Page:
In article <slrnft0a2u.9q3.nospam@nospam.invalid>, CJ <no@spam.invalid> wrote:
>Some compilers support __asm{ } statement which allows integration of C
>and raw assembly code. A while back I asked a question about such
>syntax and was told that __asm is not a part of a C standard. My
>question now is:


>Is there a chance that such statement will become a part of C standard
>in the future?


Personally, I would think it -highly- unlikely. The C89 Rationale
says,

The keywords entry, fortran, and asm have not been included
since they were either never used, or are not portable. Uses of
fortran and asm as keywords are noted as common extensions.

Thus the matter was evaluated 20 years ago and found not
persuasive then, at a time when there were fewer architectures to
consider and at a time when C compiler optimization was much
weaker and so there was much more to gain by including assembly.
If it was not persuasive then, then it is even less persuasive now.

>In some cases using asm language is the best way to
>acomplish some small task, hence integration of C and asm would greatly
>enhence C, or atleast it would in my opinion.


>Is there a good reason why __asm is not a part of current C standard?


Standardizing asm or __asm would require defining the interaction
between C compilers and assembly. For example, some model would
have to be developed and adhered to by compilers in order to
allow assembly statements to locate and reference variables
(the internal mechanisms for which can vary according to optimization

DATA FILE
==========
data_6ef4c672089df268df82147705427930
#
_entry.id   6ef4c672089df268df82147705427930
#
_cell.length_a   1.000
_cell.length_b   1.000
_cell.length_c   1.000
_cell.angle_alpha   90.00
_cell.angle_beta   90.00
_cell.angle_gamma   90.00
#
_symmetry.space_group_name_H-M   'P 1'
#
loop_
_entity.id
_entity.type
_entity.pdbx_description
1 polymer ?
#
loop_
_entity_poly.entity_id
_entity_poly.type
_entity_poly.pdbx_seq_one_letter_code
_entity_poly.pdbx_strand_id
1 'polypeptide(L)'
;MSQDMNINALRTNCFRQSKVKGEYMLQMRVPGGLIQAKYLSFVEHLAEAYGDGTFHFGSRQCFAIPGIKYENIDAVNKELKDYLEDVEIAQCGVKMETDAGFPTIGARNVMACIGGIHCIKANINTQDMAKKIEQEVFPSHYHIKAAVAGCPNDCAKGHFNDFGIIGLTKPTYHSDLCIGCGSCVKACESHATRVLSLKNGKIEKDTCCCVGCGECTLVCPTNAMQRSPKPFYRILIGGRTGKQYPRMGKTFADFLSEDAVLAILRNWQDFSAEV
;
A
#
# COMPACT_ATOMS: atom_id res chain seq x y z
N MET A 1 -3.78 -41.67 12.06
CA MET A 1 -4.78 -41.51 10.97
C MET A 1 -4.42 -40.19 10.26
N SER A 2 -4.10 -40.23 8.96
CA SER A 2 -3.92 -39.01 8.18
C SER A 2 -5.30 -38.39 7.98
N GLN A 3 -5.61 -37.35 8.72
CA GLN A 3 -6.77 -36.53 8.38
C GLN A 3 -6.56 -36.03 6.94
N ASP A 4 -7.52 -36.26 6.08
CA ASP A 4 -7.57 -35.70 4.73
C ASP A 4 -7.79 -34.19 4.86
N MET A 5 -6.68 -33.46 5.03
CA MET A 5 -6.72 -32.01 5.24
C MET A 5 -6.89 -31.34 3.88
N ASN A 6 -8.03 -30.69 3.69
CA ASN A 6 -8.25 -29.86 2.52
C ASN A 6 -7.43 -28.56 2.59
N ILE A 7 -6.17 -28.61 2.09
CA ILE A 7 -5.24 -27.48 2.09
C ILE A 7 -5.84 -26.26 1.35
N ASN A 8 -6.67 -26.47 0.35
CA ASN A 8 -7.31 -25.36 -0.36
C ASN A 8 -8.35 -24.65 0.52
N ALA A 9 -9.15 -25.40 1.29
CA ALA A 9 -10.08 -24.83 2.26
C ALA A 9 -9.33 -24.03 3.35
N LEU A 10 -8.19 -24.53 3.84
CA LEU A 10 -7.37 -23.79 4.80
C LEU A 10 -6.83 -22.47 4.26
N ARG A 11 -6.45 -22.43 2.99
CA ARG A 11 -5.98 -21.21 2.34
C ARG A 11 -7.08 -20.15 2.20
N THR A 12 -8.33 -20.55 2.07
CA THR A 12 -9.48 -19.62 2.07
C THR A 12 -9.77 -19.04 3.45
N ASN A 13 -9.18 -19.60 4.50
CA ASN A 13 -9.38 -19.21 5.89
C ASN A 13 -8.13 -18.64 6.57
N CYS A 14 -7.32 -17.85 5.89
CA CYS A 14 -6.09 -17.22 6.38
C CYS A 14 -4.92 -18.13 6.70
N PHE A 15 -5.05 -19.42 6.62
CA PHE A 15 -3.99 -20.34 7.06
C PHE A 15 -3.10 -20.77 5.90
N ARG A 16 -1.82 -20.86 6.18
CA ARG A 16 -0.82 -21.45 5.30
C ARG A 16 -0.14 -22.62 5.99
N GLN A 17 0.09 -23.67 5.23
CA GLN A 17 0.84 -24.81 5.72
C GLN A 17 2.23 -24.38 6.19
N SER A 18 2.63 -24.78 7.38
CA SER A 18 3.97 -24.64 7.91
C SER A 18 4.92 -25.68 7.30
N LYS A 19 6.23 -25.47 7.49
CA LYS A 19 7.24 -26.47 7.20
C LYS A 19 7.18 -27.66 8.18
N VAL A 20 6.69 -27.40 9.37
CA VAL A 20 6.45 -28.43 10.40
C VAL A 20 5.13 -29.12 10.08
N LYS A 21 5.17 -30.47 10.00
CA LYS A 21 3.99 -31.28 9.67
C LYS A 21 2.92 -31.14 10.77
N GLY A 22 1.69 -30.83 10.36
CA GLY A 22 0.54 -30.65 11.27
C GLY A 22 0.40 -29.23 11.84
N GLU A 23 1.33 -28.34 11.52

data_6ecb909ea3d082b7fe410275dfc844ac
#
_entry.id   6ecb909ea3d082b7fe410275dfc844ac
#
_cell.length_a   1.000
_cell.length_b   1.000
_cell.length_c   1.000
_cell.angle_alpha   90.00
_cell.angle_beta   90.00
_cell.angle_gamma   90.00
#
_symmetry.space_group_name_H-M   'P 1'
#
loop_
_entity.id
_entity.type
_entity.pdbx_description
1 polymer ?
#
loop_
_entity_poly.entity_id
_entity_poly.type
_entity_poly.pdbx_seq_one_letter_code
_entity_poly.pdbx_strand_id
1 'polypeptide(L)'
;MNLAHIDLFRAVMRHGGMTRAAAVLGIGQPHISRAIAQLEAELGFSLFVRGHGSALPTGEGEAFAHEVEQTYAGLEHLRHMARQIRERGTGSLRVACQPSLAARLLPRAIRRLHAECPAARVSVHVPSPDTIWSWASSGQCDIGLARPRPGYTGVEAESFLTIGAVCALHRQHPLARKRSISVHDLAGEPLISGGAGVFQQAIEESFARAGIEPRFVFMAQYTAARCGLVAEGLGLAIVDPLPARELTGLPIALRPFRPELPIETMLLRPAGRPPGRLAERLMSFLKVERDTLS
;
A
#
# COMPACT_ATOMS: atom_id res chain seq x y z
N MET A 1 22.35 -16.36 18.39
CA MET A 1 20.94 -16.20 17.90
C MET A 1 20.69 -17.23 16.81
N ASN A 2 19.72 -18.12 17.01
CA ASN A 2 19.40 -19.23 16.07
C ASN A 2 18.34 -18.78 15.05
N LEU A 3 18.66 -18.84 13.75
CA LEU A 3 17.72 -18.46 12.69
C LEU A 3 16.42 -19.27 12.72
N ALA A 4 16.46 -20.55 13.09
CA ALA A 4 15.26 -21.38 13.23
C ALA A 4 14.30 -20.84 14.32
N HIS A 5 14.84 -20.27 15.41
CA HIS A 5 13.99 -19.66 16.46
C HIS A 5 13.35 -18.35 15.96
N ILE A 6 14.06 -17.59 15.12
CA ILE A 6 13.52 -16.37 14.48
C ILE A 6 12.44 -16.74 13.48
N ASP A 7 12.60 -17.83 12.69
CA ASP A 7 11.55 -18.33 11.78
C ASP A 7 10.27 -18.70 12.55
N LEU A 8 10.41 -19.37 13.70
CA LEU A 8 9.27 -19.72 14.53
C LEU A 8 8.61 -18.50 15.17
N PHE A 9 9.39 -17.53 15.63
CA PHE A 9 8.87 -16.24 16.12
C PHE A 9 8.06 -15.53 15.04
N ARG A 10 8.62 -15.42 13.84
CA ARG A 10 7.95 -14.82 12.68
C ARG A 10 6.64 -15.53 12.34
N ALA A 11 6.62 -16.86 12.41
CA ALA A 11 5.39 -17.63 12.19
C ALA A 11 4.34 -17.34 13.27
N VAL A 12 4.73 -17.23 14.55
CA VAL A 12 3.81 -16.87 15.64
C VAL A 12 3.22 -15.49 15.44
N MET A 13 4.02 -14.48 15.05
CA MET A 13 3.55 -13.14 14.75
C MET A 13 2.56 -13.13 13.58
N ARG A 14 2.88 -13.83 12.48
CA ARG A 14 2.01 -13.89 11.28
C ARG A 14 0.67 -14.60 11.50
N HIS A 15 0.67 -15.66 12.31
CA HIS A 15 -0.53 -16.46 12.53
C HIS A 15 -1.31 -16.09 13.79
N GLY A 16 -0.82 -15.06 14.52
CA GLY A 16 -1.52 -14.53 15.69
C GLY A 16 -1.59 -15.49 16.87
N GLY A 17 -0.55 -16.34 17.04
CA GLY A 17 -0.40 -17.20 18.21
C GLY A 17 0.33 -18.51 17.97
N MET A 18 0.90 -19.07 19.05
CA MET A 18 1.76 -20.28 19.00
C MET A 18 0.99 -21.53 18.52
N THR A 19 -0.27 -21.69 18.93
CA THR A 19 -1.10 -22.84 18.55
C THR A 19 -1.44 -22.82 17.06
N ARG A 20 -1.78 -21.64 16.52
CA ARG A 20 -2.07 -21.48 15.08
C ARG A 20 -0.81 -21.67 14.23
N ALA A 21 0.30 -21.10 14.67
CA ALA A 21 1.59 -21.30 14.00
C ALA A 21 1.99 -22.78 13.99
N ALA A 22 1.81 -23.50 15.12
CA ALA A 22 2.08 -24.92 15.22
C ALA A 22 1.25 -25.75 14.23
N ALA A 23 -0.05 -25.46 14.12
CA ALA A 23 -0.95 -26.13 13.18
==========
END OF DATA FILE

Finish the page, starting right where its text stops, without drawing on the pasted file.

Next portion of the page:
level, program size, and the scope of the variable). This must
be done because, by definition, the assembly statements will
each consist of -single- assembly statements, each of which will
need to know exactly which addressing mode to specify to reference
the variable. The alternative, that would allow the asm (or __asm)
statements to generate all necessary prologs to load the value
of the variable, would imply that asm (or __asm) would no longer
be coded in assembler and would instead be coded in a macro language...
and then you have to define the characteristics of the macro language
and you have to lock down which machine registers are available to
the macro language to create the steps to load variables properly,
and so on.

It would, in short, be a mess, and would have the perverse effect
of requiring the generated code to *not* be as optimized as it
would otherwise be. Keep in mind sequence points and as-if rules
and movement of variables completely into registers, and
code movement out of loops, and so on: having asm (or __asm)
present would have to require that such optimizations be
turned off in the compiler, or else that a flexible asm macro
language be provided that had access to meta information about
which optimizations had been performed and which not so that it
would know which exact assembler statements to generate.

IMHO, "This Is A Bad Idea (TM)"
--
"To all, to each! a fair good-night,
And pleasing dreams, and slumbers light" -- Sir Walter Scott

Willem 03-06-2008 06:54 PM

Re: Assembly in C Standard
 
santosh wrote:
) 1. Assembler is inherently different (syntactically and semantically for
) different architectures)